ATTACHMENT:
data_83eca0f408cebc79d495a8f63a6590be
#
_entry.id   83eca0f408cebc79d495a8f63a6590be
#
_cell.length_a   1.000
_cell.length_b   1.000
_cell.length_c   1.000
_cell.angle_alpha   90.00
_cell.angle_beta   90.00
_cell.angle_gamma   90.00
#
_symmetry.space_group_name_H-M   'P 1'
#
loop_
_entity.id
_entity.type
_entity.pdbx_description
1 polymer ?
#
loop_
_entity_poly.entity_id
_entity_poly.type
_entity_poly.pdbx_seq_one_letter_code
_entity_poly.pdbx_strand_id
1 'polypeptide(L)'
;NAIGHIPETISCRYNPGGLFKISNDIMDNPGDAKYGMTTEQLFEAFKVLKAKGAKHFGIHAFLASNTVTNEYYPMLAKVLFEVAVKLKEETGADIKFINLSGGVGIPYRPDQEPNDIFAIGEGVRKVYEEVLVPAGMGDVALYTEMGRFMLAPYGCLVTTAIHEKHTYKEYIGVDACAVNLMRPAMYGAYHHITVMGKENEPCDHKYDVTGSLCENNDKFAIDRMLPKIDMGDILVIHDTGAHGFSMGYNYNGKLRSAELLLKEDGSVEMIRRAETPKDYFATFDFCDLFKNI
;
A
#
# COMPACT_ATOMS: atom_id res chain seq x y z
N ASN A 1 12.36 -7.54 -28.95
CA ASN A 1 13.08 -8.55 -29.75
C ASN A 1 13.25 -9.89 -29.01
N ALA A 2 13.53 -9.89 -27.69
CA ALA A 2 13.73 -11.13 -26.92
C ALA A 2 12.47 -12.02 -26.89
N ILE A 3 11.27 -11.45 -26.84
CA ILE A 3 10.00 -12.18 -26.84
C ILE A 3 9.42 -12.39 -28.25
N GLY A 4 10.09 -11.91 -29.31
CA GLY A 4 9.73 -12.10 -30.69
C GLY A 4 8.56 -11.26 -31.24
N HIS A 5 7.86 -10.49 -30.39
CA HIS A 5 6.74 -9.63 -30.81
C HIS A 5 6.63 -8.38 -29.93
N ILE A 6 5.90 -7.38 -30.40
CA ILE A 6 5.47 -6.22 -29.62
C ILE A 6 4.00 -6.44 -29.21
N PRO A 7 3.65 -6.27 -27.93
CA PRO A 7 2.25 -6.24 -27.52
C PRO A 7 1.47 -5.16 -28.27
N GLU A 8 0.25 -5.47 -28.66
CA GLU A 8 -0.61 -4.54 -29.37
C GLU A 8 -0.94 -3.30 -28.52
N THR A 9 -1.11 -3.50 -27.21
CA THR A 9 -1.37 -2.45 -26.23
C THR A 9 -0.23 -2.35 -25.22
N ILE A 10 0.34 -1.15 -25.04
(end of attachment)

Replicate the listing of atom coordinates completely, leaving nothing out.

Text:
data_83eca0f408cebc79d495a8f63a6590be
#
_entry.id   83eca0f408cebc79d495a8f63a6590be
#
_cell.length_a   1.000
_cell.length_b   1.000
_cell.length_c   1.000
_cell.angle_alpha   90.00
_cell.angle_beta   90.00
_cell.angle_gamma   90.00
#
_symmetry.space_group_name_H-M   'P 1'
#
loop_
_entity.id
_entity.type
_entity.pdbx_description
1 polymer ?
#
loop_
_entity_poly.entity_id
_entity_poly.type
_entity_poly.pdbx_seq_one_letter_code
_entity_poly.pdbx_strand_id
1 'polypeptide(L)'
;NAIGHIPETISCRYNPGGLFKISNDIMDNPGDAKYGMTTEQLFEAFKVLKAKGAKHFGIHAFLASNTVTNEYYPMLAKVLFEVAVKLKEETGADIKFINLSGGVGIPYRPDQEPNDIFAIGEGVRKVYEEVLVPAGMGDVALYTEMGRFMLAPYGCLVTTAIHEKHTYKEYIGVDACAVNLMRPAMYGAYHHITVMGKENEPCDHKYDVTGSLCENNDKFAIDRMLPKIDMGDILVIHDTGAHGFSMGYNYNGKLRSAELLLKEDGSVEMIRRAETPKDYFATFDFCDLFKNI
;
A
#
# COMPACT_ATOMS: atom_id res chain seq x y z
N ASN A 1 12.36 -7.54 -28.95
CA ASN A 1 13.08 -8.55 -29.75
C ASN A 1 13.25 -9.89 -29.01
N ALA A 2 13.53 -9.89 -27.69
CA ALA A 2 13.73 -11.13 -26.92
C ALA A 2 12.47 -12.02 -26.89
N ILE A 3 11.27 -11.45 -26.84
CA ILE A 3 10.00 -12.18 -26.84
C ILE A 3 9.42 -12.39 -28.25
N GLY A 4 10.09 -11.91 -29.31
CA GLY A 4 9.73 -12.10 -30.69
C GLY A 4 8.56 -11.26 -31.24
N HIS A 5 7.86 -10.49 -30.39
CA HIS A 5 6.74 -9.63 -30.81
C HIS A 5 6.63 -8.38 -29.93
N ILE A 6 5.90 -7.38 -30.40
CA ILE A 6 5.47 -6.22 -29.62
C ILE A 6 4.00 -6.44 -29.21
N PRO A 7 3.65 -6.27 -27.93
CA PRO A 7 2.25 -6.24 -27.52
C PRO A 7 1.47 -5.16 -28.27
N GLU A 8 0.25 -5.47 -28.66
CA GLU A 8 -0.61 -4.54 -29.37
C GLU A 8 -0.94 -3.30 -28.52
N THR A 9 -1.11 -3.50 -27.21
CA THR A 9 -1.37 -2.45 -26.23
C THR A 9 -0.23 -2.35 -25.22
N ILE A 10 0.34 -1.15 -25.04